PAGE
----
What is needed is a fundamentally different approach – a co-operative approach. A co-operator starts from the assumption that we have a common interest in achieving outcomes, not that there are two sides in an industrial dispute and only one can win. The Police Federation have accepted the need to change terms and conditions – it is about the how, not whether. Most officers and staff want to do their best and want inefficiency and poor performance amongst a minority to be tackled. And for that very reason, it is right to negotiate the changes. Presumably when he came up with the idea of cutting pay for those who are on restricted duties, Tom Winsor thought he was getting tough with shirkers – not the guy who was interviewed on the march who took months to re-learn how to walk after an injury on duty or women officers who are pregnant. A civilised society and a responsible employer looks to support people in these circumstances. But it is only when you sit down and talk these things through with those affected that the full impact of the proposals in his 121 recommendations and mammoth report become clear.

There is a different way of tackling the issues too – regular fitness tests and support to improve as has been in place for years in North Wales rather than a punitive approach. A national voluntary severance scheme to address changing requirements could be seen by all as a fair approach and would make compulsory redundancies unnecessary.

All Police & Crime Commissioners should want a highly motivated workforce, delivering for the public, not a workforce that is disillusioned and only still in the job because the Government’s economic policies have ensured that alternative jobs are hard to come by.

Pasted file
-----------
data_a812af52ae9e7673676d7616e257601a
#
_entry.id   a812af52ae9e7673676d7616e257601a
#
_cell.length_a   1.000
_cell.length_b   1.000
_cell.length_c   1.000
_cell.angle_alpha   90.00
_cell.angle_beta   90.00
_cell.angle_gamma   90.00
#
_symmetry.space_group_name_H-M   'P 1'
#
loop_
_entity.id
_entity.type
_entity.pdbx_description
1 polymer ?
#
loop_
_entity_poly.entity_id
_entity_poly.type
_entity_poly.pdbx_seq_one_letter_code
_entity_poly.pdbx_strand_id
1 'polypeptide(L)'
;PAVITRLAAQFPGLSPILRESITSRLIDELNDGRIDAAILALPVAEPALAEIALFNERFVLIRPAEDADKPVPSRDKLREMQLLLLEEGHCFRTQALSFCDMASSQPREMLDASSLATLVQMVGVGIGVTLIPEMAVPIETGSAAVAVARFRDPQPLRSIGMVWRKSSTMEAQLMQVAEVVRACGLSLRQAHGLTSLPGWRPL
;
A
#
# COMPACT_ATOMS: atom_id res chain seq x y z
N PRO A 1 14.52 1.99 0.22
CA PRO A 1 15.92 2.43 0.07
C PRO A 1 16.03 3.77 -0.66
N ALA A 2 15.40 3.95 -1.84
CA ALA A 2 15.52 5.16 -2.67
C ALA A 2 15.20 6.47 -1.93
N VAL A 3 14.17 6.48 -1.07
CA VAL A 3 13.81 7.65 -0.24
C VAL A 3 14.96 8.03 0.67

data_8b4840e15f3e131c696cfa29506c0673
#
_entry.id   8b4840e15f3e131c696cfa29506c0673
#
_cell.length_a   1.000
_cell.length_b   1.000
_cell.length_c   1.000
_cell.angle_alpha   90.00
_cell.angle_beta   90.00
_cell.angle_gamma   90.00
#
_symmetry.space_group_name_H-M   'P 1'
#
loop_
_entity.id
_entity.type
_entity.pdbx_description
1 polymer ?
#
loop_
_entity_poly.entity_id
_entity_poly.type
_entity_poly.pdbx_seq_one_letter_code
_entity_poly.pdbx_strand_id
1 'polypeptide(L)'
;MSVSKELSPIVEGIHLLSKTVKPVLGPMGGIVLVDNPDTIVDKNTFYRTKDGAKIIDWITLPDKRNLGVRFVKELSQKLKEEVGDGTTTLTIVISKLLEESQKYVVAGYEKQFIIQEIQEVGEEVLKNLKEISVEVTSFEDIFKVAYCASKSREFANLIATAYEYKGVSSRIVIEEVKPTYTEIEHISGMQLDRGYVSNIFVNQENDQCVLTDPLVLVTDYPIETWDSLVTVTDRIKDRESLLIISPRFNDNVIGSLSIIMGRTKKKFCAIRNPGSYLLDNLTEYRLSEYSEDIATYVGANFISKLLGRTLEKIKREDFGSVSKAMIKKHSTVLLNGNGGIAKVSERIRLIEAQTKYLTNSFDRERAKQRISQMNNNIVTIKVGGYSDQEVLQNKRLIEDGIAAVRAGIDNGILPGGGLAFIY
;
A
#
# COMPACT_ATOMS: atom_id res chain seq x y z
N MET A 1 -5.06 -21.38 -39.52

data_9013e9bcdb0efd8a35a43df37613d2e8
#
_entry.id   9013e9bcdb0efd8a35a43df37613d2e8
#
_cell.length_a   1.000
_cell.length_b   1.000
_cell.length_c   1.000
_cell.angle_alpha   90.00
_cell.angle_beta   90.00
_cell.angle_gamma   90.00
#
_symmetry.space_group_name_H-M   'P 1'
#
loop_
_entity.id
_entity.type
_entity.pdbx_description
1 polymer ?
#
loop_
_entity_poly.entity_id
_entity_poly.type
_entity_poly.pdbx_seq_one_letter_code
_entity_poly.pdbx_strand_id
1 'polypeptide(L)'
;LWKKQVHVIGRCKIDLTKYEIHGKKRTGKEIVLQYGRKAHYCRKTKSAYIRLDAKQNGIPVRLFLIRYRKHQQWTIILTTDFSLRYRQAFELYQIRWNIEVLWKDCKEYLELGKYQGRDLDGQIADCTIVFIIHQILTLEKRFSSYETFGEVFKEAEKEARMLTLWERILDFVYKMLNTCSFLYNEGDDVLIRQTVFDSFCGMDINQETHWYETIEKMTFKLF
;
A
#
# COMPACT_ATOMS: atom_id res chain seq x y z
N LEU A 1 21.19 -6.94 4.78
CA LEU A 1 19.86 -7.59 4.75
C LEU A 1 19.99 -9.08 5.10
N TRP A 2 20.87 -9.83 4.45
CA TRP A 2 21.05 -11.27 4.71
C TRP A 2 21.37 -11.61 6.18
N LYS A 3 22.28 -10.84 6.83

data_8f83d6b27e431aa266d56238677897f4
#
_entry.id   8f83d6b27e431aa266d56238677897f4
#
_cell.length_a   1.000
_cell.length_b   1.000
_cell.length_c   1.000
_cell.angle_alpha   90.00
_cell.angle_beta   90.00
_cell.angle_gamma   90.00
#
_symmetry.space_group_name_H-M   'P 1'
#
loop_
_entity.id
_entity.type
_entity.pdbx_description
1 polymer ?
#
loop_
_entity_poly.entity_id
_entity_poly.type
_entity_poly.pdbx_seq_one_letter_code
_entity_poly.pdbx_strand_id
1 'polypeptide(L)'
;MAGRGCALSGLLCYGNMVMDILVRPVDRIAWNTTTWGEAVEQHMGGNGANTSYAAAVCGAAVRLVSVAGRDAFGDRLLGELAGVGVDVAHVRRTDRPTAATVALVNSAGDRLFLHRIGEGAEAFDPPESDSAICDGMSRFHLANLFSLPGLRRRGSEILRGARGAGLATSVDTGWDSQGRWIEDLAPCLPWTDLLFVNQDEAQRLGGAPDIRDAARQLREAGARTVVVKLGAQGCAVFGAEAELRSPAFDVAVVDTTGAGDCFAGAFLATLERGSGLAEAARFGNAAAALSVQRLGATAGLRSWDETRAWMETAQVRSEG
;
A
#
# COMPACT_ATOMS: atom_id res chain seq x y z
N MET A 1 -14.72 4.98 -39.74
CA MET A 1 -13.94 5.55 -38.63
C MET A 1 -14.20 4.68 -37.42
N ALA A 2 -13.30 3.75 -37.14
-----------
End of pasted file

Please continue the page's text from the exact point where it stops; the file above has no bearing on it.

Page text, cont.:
The Government must take full responsibility for the resources it provides or fails to provide – in North Wales for example, we already pay the highest council tax precept for policing outside London and yet the overall budget for policing is average. So no Commissioner will have a “good” choice to make – especially as council tax hits the poor hardest.

Commissioners will need to work with officers and staff at all levels to find better and cheaper ways of doing things. And I for one would want to ensure that the police do not take the easy option of withdrawing from “community policing” because to do so will undermine the public confidence which is so important to securing public goodwill and support. Instead I would want to ensure that police and communities work together to ensure that the police focus on what is important instead of wasting time at meetings which rehearse the same issues over and over again.

If I am elected Police & Crime Commissioner, I am intending to focus on reinforcing the need for engagement or two-way communication between the police and the communities they work for through “walkabouts” with elected representatives, local police officers and PCSOs in the hot spots for crime and anti-social behaviour. I’m not expecting to tell them what to do at these meetings – I am expecting them to tell each other and come up with joint solutions. My role will be to reinforce the importance of an on-going dialogue and to ensure that problems are being addressed by joint work on the ground.

That’s the deal, as I see it. Policing by consent means the police rely on public co-operation rather than the threat of force. But this needs to be reinforced through regular dialogue and firm action to tackle wrong-doing. The public need know that force will only be used when it is needed and that its use will be proportionate, and that officers are working hard on their behalf. And police officers need to know that the Office of Constable will be upheld by securing agreement on changes to its terms and conditions not imposing them.

2 thoughts on “I spy disaffection amongst police officers – but who caused it?

  1. Pingback: Who will the Home Secretary turn to for an independent, experienced view on policing matters? « Tal Michael